The Ultimate Guide To Watch Movements

The Ultimate Guide To Watch Movements

Guide To Watch Movements

Have you ever looked at your watch and wondered how it works? Watches have been around for quite a few centuries and over this time they have come a long way in terms of how they function and their design. These days, most watches are chosen purely for their looks, however, true connoisseurs still look at the mechanics and movements of a watch as a symbol of wisdom because only a true gentleman appreciates the complicated way a watch works.

When it comes to answering the question of “How a watch works?” it comes down to watch movements. These movements are what maneuvers the hands with such precision that you can faithfully tell the correct time whenever you look at your watch.

There are three basic types of watch movements and we’ll take a closer look at them so you can choose your next watch with a little more distinction.

The Ultimate Guide To Watch Movements

Quartz Movement

Almost everyone has heard of a Quartz watch. That doesn’t actually mean the watch is made from quartz crystals. Quartz watches are powered by a battery and the easiest way to tell if you have a quartz watch is by looking at the second hand. In a quartz watch, the second-hand moves in those classic single ticks to denote the passing of a second.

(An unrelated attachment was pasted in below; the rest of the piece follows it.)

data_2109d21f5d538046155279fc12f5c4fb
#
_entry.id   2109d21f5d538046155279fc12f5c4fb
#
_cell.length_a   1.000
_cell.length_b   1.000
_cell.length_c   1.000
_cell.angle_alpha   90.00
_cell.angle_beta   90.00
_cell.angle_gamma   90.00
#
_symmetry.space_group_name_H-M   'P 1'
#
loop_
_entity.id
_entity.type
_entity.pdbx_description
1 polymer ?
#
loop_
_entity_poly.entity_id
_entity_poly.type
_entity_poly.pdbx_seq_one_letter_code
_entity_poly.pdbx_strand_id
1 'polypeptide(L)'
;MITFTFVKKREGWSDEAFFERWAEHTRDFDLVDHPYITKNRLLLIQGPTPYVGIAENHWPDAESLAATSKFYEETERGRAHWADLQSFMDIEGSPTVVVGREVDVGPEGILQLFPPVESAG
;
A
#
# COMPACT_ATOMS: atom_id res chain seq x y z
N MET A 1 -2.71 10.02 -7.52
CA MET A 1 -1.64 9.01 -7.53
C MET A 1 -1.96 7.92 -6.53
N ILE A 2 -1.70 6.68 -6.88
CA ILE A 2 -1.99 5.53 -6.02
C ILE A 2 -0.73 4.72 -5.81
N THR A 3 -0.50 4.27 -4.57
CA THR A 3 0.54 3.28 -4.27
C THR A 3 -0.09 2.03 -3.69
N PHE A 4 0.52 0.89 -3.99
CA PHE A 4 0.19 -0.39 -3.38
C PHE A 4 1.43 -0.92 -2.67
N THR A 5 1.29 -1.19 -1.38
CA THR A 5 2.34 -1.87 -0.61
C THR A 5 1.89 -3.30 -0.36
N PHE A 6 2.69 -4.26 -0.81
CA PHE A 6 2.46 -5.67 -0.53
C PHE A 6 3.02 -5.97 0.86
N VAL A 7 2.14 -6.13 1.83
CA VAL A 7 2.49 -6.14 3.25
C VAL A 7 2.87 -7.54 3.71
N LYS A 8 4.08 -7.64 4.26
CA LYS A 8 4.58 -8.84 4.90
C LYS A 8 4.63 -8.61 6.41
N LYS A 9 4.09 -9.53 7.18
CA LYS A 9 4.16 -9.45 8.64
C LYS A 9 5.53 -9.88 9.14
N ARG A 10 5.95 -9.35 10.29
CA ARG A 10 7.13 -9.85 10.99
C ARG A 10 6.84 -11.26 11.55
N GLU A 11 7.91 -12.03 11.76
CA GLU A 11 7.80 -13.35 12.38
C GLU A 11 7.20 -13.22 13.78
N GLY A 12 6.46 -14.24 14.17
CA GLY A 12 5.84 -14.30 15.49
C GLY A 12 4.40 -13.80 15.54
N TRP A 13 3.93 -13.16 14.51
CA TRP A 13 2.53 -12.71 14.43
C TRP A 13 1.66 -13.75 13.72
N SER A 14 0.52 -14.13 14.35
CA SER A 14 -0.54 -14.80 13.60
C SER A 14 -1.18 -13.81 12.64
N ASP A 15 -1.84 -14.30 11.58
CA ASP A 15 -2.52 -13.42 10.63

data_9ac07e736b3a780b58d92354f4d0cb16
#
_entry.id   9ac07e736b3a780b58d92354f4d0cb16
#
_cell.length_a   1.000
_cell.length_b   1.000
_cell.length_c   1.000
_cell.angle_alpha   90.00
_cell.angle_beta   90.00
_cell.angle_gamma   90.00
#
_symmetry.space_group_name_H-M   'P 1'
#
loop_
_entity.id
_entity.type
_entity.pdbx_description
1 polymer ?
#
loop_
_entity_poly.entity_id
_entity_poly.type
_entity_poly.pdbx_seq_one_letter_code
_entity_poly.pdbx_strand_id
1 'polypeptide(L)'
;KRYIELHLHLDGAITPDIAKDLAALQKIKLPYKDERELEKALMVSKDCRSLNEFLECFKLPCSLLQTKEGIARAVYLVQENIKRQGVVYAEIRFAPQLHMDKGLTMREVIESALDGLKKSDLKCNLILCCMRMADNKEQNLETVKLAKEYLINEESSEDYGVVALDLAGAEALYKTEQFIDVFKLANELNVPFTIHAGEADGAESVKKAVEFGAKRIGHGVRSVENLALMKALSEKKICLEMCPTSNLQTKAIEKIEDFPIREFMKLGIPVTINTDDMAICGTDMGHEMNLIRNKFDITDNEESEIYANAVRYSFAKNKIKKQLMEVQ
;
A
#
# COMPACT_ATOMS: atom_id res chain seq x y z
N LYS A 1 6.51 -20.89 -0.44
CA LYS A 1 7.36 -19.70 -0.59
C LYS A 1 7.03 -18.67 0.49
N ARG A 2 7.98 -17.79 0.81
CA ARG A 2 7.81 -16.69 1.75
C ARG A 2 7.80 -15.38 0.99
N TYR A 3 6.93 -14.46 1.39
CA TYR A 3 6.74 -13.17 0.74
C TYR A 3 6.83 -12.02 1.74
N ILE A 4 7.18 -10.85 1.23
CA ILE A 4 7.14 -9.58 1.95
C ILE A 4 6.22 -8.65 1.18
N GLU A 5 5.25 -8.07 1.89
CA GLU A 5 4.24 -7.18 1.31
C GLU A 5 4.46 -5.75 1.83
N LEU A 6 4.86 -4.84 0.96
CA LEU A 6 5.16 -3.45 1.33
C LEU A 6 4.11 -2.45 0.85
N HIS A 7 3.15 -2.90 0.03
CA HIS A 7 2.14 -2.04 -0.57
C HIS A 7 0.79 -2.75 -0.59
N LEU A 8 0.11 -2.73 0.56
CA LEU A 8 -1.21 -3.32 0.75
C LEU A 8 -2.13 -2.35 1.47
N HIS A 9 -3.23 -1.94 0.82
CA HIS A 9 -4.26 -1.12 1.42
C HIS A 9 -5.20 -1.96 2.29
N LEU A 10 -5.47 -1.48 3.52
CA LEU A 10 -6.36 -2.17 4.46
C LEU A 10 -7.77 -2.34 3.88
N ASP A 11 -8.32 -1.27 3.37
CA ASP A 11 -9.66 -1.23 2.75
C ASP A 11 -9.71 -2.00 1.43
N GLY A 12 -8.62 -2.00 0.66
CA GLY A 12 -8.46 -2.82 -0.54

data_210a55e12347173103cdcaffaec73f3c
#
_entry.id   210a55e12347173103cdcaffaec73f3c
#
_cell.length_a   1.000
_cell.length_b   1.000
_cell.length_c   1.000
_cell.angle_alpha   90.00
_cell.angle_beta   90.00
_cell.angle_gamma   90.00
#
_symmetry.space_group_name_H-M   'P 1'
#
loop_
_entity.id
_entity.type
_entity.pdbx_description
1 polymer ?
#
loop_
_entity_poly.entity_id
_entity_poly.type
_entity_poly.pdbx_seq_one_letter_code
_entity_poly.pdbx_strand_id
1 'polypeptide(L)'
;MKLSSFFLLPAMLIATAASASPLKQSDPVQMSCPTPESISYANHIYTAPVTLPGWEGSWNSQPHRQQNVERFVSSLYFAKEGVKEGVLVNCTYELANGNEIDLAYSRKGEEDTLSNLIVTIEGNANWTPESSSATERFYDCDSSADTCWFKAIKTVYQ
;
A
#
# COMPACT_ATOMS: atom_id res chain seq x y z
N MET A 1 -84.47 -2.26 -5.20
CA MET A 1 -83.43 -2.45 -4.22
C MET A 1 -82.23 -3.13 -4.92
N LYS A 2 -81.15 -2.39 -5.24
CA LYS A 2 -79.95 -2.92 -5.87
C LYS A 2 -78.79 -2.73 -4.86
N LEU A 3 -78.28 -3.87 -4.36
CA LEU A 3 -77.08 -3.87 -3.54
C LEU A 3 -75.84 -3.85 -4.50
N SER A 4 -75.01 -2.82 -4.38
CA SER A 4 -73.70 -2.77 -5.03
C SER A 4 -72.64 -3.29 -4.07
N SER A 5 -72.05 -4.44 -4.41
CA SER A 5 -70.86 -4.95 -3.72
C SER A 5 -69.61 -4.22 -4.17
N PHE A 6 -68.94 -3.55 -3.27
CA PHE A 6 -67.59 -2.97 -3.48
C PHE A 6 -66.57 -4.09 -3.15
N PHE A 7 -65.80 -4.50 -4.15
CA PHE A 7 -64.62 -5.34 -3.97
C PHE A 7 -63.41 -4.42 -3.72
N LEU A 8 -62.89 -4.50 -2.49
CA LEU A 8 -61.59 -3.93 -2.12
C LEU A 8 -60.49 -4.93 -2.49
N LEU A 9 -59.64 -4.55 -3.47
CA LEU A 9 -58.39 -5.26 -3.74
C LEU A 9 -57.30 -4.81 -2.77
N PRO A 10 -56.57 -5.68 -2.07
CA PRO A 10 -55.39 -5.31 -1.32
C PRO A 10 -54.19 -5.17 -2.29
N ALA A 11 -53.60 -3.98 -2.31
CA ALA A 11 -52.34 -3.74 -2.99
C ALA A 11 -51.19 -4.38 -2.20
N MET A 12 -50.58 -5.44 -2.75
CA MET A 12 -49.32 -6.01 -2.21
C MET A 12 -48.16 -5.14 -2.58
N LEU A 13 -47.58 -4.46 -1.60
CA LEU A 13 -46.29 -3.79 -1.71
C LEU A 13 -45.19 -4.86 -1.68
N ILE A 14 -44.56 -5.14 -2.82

The first Quartz watches entered to the world of watches in 1969. Back then, this technology had a certain WOW factor because these watches were the first to be powered by a battery. Japanese watchmakers used a piece of quartz so that the energy from the battery could power the mechanics of the watch. The quartz actually vibrates and this is what gets the watch moving in precise movements at a rate of 32768 times per second.

The benefits of a quartz watch are that the battery has made using the match so much simpler. You no longer need to manually wind your watch and set the time on a daily basis. There are not many moving parts which makes them easy to maintain and these watches are generally less expensive and come in an endless variety of colors, styles, and designs, including many chronographs. They are generally very durable and can last for several decades with a minimum amount of care.

Mechanical Movement

Your first encounter with a mechanical movement watch may have been your father’s or your grandfather’s. You probably looked at the watch every morning as it was wound by hand. A mechanical watch is powered by the energy from a woundsiping which needs to be wound at least once a day. On the face of the watch, the timekeeping looks almost the same as a quartz movement watch, except if you pay attention to the second hand it moves around the face in a smooth movement as opposed to an individual ticking motion.

Upon closer inspection, particularly when you remove the back plate of the watch is where you’ll notice the biggest differences. The inner workings of a mechanical movement watch is a complex collection of tiny gears, springs and other moving parts. You will never need a battery with a mechanical movement watch, and if you take proper care of you watch, it can last you a lifetime.